The specific details of your surgery will depend on various factors, including your cancer stage and overall health. It’s important to consult with a medical professional for personalised advice. However, here are some aspects that are often involved in lung cancer surgery:
1. Pre-operative preparations: You may need to undergo tests and assessments before the surgery to ensure you’re in the best possible condition for the procedure. This may include blood tests, imaging scans, and discussions with your medical team. Generally speaking, every patient who is a candidate for lung cancer surgery will undergo, as a minimum, a staging CT scan of the chest, a PET/CT scan and lung function test.
One could imagine a CT as a black-and-white photograph showing the anatomy inside the chest and the extension of the cancer. The PET/CT is like a colour photograph: it gives anatomical details but also an indication of the activity of the lesion and its potential spread to other organs or lymph nodes. A lung function test is needed to determine whether the residual lung is enough to breathe without difficulties. Patients who damaged their lungs from many years of smoking might not have enough lung tissue left to breathe without oxygen support.
There are other tests that can be done based on individual needs, such as heart scans, complex breathing test, CT-guided biopsies or bronchoscopies. The latter is when a small camera is inserted through the windpipe to look at the inside and potential biopsy lymph nodes surrounding it to check how advanced a cancer is.
2. Anesthesia: During the surgery, you’ll undergo general anesthesia, which means you’ll be unconscious and pain-free throughout the procedure. A special tube put through the mouth is used to deflate the lung that is going to be operated on.
3. Incision placement: The surgeon will make an incision in the chest to access the lungs. The size and location of the incision will depend on the type of surgery being performed. It varies from just a 3cm to a 10inch cut for large cancers involving vital structures.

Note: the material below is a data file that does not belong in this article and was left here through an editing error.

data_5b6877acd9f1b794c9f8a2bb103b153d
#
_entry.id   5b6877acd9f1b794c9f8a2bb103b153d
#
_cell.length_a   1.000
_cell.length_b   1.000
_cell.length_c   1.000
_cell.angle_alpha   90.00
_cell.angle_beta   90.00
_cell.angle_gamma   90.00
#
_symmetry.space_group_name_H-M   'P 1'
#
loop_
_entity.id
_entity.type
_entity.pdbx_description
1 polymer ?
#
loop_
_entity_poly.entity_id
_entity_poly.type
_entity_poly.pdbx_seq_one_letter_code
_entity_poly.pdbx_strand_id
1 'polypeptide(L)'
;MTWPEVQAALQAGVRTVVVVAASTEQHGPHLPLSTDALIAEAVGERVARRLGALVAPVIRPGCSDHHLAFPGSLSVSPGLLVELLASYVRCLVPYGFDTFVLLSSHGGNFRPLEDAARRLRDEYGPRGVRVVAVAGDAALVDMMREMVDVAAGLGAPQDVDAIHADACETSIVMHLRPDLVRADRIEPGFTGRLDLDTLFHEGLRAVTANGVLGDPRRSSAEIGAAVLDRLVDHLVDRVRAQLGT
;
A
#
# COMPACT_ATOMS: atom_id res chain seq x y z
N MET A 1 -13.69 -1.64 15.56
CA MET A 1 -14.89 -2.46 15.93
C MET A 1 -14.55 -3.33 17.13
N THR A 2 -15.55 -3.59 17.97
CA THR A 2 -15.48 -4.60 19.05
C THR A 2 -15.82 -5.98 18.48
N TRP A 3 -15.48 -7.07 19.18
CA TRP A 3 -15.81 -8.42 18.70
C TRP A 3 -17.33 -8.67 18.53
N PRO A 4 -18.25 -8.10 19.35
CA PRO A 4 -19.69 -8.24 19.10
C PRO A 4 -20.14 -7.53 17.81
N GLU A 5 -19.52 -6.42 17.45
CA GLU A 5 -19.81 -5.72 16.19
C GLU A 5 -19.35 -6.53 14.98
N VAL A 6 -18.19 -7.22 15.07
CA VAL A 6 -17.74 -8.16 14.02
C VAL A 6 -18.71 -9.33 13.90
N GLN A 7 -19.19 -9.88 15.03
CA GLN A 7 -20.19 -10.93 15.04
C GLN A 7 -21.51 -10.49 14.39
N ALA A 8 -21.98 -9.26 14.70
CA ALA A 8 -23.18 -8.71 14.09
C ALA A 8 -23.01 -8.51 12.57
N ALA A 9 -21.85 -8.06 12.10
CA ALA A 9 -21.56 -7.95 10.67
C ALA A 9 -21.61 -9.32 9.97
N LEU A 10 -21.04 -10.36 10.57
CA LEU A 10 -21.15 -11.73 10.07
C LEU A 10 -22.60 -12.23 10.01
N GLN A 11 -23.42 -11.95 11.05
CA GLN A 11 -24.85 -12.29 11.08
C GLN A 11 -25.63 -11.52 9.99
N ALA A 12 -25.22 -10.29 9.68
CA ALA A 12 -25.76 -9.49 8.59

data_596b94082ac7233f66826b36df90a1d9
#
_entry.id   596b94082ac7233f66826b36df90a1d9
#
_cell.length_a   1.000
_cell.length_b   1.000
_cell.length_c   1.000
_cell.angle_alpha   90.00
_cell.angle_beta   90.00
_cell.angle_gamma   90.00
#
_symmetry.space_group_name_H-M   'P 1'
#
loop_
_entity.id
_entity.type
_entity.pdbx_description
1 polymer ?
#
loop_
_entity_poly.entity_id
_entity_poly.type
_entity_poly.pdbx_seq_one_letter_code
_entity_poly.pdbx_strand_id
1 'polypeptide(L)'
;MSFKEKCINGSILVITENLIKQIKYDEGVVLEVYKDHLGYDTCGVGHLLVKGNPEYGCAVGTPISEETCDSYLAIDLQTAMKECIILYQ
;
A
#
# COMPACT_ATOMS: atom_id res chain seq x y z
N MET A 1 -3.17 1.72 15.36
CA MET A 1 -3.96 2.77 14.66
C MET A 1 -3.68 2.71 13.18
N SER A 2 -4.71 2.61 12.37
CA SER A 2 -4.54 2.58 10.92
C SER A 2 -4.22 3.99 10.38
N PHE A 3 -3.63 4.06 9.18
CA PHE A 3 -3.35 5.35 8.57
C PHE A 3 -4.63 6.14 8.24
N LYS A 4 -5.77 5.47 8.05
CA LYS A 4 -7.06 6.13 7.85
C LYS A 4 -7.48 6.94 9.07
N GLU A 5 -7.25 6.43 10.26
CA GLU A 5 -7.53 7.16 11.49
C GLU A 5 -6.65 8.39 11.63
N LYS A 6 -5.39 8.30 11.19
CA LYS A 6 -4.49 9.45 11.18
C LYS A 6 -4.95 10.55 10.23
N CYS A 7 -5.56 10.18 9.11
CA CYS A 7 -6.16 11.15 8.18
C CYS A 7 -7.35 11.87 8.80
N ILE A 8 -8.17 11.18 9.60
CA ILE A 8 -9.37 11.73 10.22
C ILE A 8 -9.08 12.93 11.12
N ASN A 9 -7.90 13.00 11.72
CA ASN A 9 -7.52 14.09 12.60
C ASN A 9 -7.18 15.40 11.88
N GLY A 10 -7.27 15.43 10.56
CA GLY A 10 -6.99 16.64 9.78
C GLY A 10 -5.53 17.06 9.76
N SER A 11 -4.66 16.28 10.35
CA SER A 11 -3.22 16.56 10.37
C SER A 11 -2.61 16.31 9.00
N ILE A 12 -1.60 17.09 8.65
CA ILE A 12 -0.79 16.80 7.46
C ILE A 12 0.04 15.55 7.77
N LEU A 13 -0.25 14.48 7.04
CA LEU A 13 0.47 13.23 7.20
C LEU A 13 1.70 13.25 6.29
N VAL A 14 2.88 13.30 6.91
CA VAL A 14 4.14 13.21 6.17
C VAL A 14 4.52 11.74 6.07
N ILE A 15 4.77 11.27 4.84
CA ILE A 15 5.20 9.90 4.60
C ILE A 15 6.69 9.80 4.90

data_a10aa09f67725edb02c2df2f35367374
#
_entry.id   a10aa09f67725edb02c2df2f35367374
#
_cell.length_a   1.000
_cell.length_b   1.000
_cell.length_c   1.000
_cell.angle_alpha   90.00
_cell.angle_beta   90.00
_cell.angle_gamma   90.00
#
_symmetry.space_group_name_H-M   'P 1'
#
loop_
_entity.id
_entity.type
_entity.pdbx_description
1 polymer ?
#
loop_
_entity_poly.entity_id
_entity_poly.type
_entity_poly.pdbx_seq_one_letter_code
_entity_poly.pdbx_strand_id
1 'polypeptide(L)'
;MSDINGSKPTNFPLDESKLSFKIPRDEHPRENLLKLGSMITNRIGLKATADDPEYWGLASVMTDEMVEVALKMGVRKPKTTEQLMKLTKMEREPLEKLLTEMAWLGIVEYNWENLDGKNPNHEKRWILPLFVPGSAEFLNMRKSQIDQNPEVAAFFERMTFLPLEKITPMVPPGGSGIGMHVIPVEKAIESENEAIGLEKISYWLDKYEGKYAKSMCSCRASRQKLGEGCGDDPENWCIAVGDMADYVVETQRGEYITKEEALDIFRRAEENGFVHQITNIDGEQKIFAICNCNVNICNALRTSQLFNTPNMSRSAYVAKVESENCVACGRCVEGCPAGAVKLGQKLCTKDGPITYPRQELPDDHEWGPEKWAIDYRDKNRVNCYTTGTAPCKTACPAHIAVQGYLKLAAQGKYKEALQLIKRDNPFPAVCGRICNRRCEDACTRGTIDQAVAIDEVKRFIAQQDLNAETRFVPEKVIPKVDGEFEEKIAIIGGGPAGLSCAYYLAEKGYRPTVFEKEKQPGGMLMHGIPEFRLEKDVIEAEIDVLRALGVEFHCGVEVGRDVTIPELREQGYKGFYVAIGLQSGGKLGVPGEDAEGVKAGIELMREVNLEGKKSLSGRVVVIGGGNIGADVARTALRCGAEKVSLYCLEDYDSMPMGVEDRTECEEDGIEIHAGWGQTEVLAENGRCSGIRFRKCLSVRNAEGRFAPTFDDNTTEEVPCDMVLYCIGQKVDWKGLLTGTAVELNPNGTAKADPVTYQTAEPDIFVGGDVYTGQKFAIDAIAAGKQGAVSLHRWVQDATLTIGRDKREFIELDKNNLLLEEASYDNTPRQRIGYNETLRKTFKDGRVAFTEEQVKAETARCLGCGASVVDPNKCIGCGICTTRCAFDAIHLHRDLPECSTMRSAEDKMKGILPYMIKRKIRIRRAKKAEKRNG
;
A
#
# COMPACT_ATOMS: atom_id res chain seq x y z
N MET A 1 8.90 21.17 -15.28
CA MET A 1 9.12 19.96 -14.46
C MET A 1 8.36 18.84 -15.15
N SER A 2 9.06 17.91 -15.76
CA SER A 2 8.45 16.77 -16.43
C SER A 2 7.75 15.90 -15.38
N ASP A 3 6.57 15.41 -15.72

4. Tumor removal: The surgeon will strive to remove as much of the cancerous tissue as possible. This may involve removing the tumor itself, nearby lymph nodes, or parts of the affected lung.
5. Potential complications: Like any surgical procedure, lung cancer surgery comes with risks. Possible complications can include infection, bleeding, adverse reactions to anesthesia, damage to surrounding organs, prolonged air leak or even death.
6. Recovery time: After the operation, you’ll be taken to a recovery area and monitored for any complications. The length of your hospital stay will depend on the extent of the surgery and how well you heal. You can expect to have some pain and discomfort, but medications will be provided to manage it.
7. Rehabilitation: In some cases, rehabilitation may be necessary to help you regain lung function and overall physical strength. This could involve exercises, breathing techniques, and support from physiotherapists or respiratory therapists.
It’s crucial to have a detailed discussion with your healthcare team to thoroughly understand the specifics of your surgery, its potential outcomes, and any post-operative care that may be necessary.
Is it necessary to have surgery for lung cancer?
Patients always have the final say on what treatment is best for them. The role of healthcare professionals is to counsel patients, but they cannot choose for them. Generally speaking, surgery is considered the gold standard for early-stage lung cancer, which is the best treatment likely to be potentially curative. For patients without any significant medical problems who looked after themselves, surgery is generally very safe with excellent outcomes. The majority of operations are performed by keyhole approach.
-what are the alternatives to lung cancer surgery?
There are several alternatives to lung cancer surgery, depending on the stage and type of lung cancer. Here are some common alternatives:
1. Radiation Therapy: This involves using high-energy radiation to kill cancer cells. It can be used as the primary treatment or in combination with surgery and/or chemotherapy.
2. Chemotherapy: Anti-cancer drugs are used to kill cancer cells throughout the body. It may be used before surgery to shrink tumors, after surgery to kill remaining cancer cells, or as the primary treatment for inoperable lung cancer.
3. Targeted Therapy: These drugs target specific genetic mutations or proteins that help cancer cells grow. They may be used when people have specific mutations in their tumors.
4. Immunotherapy: This treatment helps the body’s immune system to recognize and attack cancer cells. It can be effective in certain types of advanced lung cancer.
5. Radiofrequency Ablation: This involves using high-energy radio waves to kill cancer cells. It is often used for small lung tumors and may be a treatment option for those who cannot undergo surgery.
6. Stereotactic Body Radiotherapy (SBRT): Highly focused radiation beams are used to deliver high doses of radiation to small tumors in a few treatment sessions.
It is important to consult with a medical professional who can assess your specific situation and determine the most suitable treatment options for you.